Chinese airlines demonstrated relatively faster recovery, nevertheless with a light slowdown in pace. China Southern ranked 2nd with RPKs at -20.3% below 2019 levels. China Eastern and Air China moved 1 position and 3 positions down to 5th and 6th, respectively. Spring Airlines continued to be the only airline posting positive growth and grew solidly at +8.0%.

Recovery of airlines in Europe remained the weakest. Lufthansa and AF-KLM recorded the largest contractions from 2019 levels. Aeroflot and Turkish Airlines showed relatively better performance at -39.9% and -61.9%, respectively.

Qatar, the only Top15 airline from the Middle East region, improved slightly but ranked 1 position down to 14th with -68.8%.

Worldwide capacity contracted by -53.7% in May 2021, compared to 2019All regions saw improvements in capacity compared to the previous month, except for Asia/Pacific. Capacity offered in North America showed the fastest recovery to 66% of 2019 levels, followed by Asia/Pacific at close to 50%. Europe continued to record the slowest capacity recovery.

WIPO

The following package outlines WIPO’s suite of support measures to assist Member States in addressing the COVID-19 pandemic, as well as laying the foundations for post COVID economic recovery efforts. It comprises five main areas: policy and legislative assistance; technical assistance and capacity building; innovation support and technology transfer; IP dispute resolution; and knowledge resources

Member States seeking more information or wishing to tap on these forms of unilateral support should contact Mr. Sherif Saadallah, Executive Director of the WIPO Academy and Focal Point on WIPO’s Package of COVID-19 support.

Member States seeking more information on the WIPO-WTO-WHO Trilateral Cooperation relating to COVID-19 should contact Ms. Amy Dietterich, Director of the Global Challenges Division.


Policy and Legislative Assistance

Legislative and Policy Advice relating to IP, innovation and creativity

WIPO has decades of experience in providing advice to Member States on the drafting of IP laws as well as in the building of innovation and creative ecosystems. We will draw on this to provide advice to Member States on specific or systemic measures that will help them to address the pandemic, as well as build back better. Some examples of assistance in the past include the implementation of flexibilities contained in the international treaties. Other examples include the building of tech transfer and/or IP licensing capabilities.

Such advisory support is strictly bilateral and confidential, and will be tailor made to suit each Member State’s unique circumstances and needs.


Technical Assistance and Capacity-Building

WIPO Academy

WIPO National IP Training Institutions (IPTIs) will scale up COVID-related training and education programs. Areas of focus include: IP and Access to Medicines, IP and Medical Innovation (with focus on COVID-related medical innovation) and IP as an open collaboration tool to address COVID.  The Academy will assist the IPTIs to provide training courses focused on post-COVID economic recovery through innovation and creativity.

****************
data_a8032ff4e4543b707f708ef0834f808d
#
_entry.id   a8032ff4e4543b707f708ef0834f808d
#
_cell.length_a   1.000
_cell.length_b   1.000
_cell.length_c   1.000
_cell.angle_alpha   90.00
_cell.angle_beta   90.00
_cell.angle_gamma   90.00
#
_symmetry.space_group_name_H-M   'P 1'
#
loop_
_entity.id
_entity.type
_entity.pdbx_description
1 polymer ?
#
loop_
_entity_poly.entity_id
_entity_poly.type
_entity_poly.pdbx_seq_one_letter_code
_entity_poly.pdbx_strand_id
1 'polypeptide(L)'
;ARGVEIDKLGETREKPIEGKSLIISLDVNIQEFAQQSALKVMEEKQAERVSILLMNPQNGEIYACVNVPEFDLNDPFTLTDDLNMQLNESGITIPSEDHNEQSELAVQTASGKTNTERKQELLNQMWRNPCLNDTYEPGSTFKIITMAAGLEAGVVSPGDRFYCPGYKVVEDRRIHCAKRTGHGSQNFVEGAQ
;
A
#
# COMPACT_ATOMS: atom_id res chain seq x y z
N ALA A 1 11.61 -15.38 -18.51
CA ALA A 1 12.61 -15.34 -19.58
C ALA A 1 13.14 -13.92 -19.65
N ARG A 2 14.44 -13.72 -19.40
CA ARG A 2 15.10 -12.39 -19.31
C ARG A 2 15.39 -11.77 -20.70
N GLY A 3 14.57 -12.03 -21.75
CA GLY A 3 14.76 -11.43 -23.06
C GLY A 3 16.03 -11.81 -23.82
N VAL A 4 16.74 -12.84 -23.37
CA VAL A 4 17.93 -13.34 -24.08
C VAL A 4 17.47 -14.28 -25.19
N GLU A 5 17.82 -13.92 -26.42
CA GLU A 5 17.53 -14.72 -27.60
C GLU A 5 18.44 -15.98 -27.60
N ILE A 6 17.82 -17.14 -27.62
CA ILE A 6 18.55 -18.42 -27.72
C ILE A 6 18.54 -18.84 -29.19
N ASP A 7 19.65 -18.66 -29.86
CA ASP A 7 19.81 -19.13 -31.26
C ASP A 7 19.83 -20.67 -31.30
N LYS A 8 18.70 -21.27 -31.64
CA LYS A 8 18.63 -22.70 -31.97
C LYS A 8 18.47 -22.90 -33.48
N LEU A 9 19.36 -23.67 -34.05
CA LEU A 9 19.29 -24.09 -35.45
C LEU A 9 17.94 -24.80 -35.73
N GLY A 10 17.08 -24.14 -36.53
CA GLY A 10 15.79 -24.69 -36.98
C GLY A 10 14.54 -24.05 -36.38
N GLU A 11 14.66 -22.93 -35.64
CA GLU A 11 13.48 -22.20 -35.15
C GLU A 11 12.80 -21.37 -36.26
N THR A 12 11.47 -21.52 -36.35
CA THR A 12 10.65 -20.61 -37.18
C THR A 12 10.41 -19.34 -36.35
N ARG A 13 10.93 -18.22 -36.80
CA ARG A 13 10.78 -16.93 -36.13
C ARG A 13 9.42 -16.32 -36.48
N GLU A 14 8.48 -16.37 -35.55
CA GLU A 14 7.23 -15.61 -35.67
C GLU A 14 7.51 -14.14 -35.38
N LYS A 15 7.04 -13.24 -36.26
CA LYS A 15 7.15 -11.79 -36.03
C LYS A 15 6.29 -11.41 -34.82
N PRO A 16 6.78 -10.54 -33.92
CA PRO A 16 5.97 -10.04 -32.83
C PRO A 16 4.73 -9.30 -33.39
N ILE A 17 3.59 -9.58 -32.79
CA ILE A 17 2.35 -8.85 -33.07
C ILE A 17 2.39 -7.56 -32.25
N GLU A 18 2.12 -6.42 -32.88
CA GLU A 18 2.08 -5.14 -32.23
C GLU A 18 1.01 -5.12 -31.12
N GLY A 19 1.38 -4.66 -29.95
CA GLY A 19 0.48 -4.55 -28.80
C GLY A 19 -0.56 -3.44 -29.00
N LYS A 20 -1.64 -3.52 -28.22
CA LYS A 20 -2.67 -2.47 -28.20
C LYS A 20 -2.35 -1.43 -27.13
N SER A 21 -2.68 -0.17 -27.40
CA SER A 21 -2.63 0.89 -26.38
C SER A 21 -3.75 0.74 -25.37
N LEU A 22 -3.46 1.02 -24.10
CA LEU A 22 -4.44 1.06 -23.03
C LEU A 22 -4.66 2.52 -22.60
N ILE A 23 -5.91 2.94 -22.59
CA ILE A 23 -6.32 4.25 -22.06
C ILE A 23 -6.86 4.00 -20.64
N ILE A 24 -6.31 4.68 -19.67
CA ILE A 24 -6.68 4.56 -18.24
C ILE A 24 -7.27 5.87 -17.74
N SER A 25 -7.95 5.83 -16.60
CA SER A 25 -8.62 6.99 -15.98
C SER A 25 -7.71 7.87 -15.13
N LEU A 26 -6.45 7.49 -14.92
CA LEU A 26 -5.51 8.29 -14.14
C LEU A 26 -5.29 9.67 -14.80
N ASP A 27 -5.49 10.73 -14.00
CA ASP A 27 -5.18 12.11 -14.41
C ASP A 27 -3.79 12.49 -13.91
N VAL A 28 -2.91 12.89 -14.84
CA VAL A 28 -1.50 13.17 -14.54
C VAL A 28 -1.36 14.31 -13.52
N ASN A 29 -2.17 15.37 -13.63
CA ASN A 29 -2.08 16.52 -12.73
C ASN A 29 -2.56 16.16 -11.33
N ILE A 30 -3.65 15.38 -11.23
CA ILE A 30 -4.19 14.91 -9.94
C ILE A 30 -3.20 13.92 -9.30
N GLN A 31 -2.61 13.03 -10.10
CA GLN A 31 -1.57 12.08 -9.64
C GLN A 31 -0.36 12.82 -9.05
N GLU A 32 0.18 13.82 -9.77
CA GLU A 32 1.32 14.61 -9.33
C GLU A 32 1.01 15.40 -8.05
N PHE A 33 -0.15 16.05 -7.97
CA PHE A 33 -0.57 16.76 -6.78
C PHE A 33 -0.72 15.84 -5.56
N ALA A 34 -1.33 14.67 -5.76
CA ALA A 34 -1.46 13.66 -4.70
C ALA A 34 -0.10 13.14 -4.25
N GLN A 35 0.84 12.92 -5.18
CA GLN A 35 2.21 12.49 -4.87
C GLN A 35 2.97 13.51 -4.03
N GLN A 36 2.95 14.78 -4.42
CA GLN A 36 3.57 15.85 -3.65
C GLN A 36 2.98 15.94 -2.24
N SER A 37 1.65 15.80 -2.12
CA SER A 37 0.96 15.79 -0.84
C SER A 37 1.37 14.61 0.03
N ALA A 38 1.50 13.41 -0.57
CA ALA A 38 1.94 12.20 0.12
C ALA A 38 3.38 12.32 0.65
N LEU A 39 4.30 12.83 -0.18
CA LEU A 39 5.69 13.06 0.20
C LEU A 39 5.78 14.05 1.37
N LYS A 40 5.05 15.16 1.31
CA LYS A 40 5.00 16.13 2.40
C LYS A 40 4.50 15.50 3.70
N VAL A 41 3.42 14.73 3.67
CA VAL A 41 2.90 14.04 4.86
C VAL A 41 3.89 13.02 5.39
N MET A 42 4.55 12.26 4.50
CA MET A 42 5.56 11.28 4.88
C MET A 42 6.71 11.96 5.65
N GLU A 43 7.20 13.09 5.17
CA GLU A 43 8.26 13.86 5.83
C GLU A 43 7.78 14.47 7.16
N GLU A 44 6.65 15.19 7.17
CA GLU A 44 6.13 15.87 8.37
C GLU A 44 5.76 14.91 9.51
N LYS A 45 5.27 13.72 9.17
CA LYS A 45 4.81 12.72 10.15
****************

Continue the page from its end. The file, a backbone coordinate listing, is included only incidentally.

WIPO’s Distance Learning and Professional Development Courses provide an accessible way for Member States, communities and individuals, to build their IP knowledge and skills.  Customized versions of the courses also offer country specific IP learning.  WIPO’s professional development courses focus on building IP skills for government officials to support innovation and creativity. Distance learning courses of particular relevance include:

WIPO – WHO – WTO Intensified Cooperation

As part of our enhanced cooperation to support Member States in tackling the COVID-19 pandemic, the WIPO, WHO and WTO will jointly offer a series of practical, capacity-building workshops. These have two overarching objectives: to enhance the flow of information as the pandemic evolves and to strengthen the capacity of Member States to address the pandemic via equitable access to COVID-19 health technologies.  The first workshop on technology transfer and licensing is planned to take place in the second half of September 2021.

The Trilateral Cooperation is also discussing how to step up efforts for tripartite technical assistance to Member States, through the provision of a one-stop shop that will make available the full expertise on access, IP and trade matters of all three agencies. More details will be provided in due course.

IP and Health/Life Sciences

  • Executive Course on Promoting Access to Medical Technologies and Innovation
  • Executive Course on Intellectual Property and Genetic Resources in the Life Sciences
  • Leadership Course on Intellectual Property and the Life Sciences for Participants in the L’Oréal-UNESCO for Women in Science Program

Patents

  • Specialization Course on the Essentials of Patents
  • eTutorial on Using Patent Information
  • Advanced Course on Patent Information Search

Innovation Support and Technology Transfer

WIPO Technology and Innovation Support Centers (TISC)

Member States can tap on our expertise in building over 1,200 Technology and Innovation Support Centers in over 80 countries. These Centers provide innovators and researchers in developing countries with access to locally based, high quality technology information and related services that will help them better understand and use IP in the R&D and technology contexts.  WIPO also provides a series of programs and training resources, including WIPO Distance Learning courses, to support the building of IP expertise and capabilities within these TISCs.